Subjective social status in the school and change in adiposity in female adolescents: findings from a prospective cohort study

Arch Pediatr Adolesc Med. 2008 Jan;162(1):23-8. doi: 10.1001/archpediatrics.2007.11.


Objective: To determine whether subjective social standing in school predicts a change in body mass index (BMI) in adolescent girls during a 2-year period.

Design: Prospective cohort study.

Setting: Self-report questionnaires from a community-based population of adolescent girls living across the United States from 1999 to 2001.

Participants: Of 5723 girls aged 12 to 18 years participating in the Growing Up Today Study (GUTS), adequate information was available for 4446 (78%), who provided the analytic sample.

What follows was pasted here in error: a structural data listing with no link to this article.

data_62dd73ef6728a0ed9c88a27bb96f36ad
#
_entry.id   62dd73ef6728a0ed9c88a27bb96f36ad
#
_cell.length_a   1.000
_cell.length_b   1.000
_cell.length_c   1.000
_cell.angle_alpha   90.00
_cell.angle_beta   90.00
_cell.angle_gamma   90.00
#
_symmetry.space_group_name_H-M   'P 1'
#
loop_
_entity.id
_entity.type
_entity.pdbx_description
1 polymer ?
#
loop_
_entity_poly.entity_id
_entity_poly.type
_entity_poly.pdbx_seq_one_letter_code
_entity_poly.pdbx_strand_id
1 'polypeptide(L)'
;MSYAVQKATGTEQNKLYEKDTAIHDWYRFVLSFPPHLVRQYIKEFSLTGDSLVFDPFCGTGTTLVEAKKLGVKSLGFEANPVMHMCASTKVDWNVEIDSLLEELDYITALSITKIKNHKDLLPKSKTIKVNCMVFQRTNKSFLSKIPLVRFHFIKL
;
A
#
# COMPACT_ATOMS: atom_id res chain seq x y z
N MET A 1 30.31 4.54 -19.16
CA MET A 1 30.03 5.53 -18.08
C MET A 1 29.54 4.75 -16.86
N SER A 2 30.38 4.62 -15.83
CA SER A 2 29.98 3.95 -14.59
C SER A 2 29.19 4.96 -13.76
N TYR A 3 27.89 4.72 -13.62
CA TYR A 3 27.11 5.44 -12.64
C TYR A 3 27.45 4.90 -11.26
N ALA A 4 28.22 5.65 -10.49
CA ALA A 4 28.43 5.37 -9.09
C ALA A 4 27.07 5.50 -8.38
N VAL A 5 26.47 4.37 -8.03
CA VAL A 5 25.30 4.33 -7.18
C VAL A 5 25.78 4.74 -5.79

Main exposure: Low subjective social status in the school.

Main outcome measures: Change in BMI between 1999 and 2001 and multivariable odds ratio for a 2-U increase in BMI in girls with low subjective social status in the school compared with girls with higher subjective social status in the school.

Results: After adjusting for age, race/ethnicity, baseline BMI, diet, television viewing, depression, global and social self-esteem, menarche, height growth, mother's BMI, and pretax household income, adolescent girls who placed themselves on the low end of the school subjective social status scale had a 69% increased odds of having a 2-unit increase in BMI (odds ratio, 1.69; 95% confidence interval, 1.10-2.60) during the next 2 years compared with other girls.

Conclusion: Higher subjective social standing in school may protect against gains in adiposity in adolescent girls.

Publication types

  • Research Support, N.I.H., Extramural

MeSH terms

  • Adiposity
  • Adolescent
  • Body Mass Index*
  • Child
  • Female
  • Humans
  • Overweight / epidemiology*
  • Peer Group*
  • Prospective Studies
  • Schools
  • Social Desirability*
  • Surveys and Questionnaires